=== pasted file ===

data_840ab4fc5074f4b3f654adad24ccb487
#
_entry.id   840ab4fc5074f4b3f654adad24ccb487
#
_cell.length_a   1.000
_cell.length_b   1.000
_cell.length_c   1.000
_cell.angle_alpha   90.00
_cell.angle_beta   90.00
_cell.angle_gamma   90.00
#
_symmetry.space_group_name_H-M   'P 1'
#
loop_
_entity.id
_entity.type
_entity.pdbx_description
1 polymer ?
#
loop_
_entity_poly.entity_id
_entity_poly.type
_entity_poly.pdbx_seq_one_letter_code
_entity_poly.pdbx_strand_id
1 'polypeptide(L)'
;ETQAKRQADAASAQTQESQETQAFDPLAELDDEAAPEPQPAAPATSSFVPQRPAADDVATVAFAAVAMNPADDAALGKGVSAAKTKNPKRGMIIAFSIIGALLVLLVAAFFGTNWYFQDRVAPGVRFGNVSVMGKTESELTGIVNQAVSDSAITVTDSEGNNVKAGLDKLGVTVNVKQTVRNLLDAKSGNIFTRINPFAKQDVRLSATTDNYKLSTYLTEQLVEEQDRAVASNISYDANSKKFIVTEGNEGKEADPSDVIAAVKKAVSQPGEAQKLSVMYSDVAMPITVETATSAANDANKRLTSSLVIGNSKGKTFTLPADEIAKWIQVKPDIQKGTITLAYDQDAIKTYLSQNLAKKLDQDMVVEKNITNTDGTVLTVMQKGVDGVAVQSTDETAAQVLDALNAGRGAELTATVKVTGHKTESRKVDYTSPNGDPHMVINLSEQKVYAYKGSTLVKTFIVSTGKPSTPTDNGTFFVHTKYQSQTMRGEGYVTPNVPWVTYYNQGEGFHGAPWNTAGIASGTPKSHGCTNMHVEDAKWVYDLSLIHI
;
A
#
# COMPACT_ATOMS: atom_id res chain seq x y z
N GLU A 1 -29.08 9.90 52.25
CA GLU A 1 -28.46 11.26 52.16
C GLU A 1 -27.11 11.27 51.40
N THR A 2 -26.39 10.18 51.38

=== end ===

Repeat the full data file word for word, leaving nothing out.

data_840ab4fc5074f4b3f654adad24ccb487
#
_entry.id   840ab4fc5074f4b3f654adad24ccb487
#
_cell.length_a   1.000
_cell.length_b   1.000
_cell.length_c   1.000
_cell.angle_alpha   90.00
_cell.angle_beta   90.00
_cell.angle_gamma   90.00
#
_symmetry.space_group_name_H-M   'P 1'
#
loop_
_entity.id
_entity.type
_entity.pdbx_description
1 polymer ?
#
loop_
_entity_poly.entity_id
_entity_poly.type
_entity_poly.pdbx_seq_one_letter_code
_entity_poly.pdbx_strand_id
1 'polypeptide(L)'
;ETQAKRQADAASAQTQESQETQAFDPLAELDDEAAPEPQPAAPATSSFVPQRPAADDVATVAFAAVAMNPADDAALGKGVSAAKTKNPKRGMIIAFSIIGALLVLLVAAFFGTNWYFQDRVAPGVRFGNVSVMGKTESELTGIVNQAVSDSAITVTDSEGNNVKAGLDKLGVTVNVKQTVRNLLDAKSGNIFTRINPFAKQDVRLSATTDNYKLSTYLTEQLVEEQDRAVASNISYDANSKKFIVTEGNEGKEADPSDVIAAVKKAVSQPGEAQKLSVMYSDVAMPITVETATSAANDANKRLTSSLVIGNSKGKTFTLPADEIAKWIQVKPDIQKGTITLAYDQDAIKTYLSQNLAKKLDQDMVVEKNITNTDGTVLTVMQKGVDGVAVQSTDETAAQVLDALNAGRGAELTATVKVTGHKTESRKVDYTSPNGDPHMVINLSEQKVYAYKGSTLVKTFIVSTGKPSTPTDNGTFFVHTKYQSQTMRGEGYVTPNVPWVTYYNQGEGFHGAPWNTAGIASGTPKSHGCTNMHVEDAKWVYDLSLIHI
;
A
#
# COMPACT_ATOMS: atom_id res chain seq x y z
N GLU A 1 -29.08 9.90 52.25
CA GLU A 1 -28.46 11.26 52.16
C GLU A 1 -27.11 11.27 51.40
N THR A 2 -26.39 10.18 51.38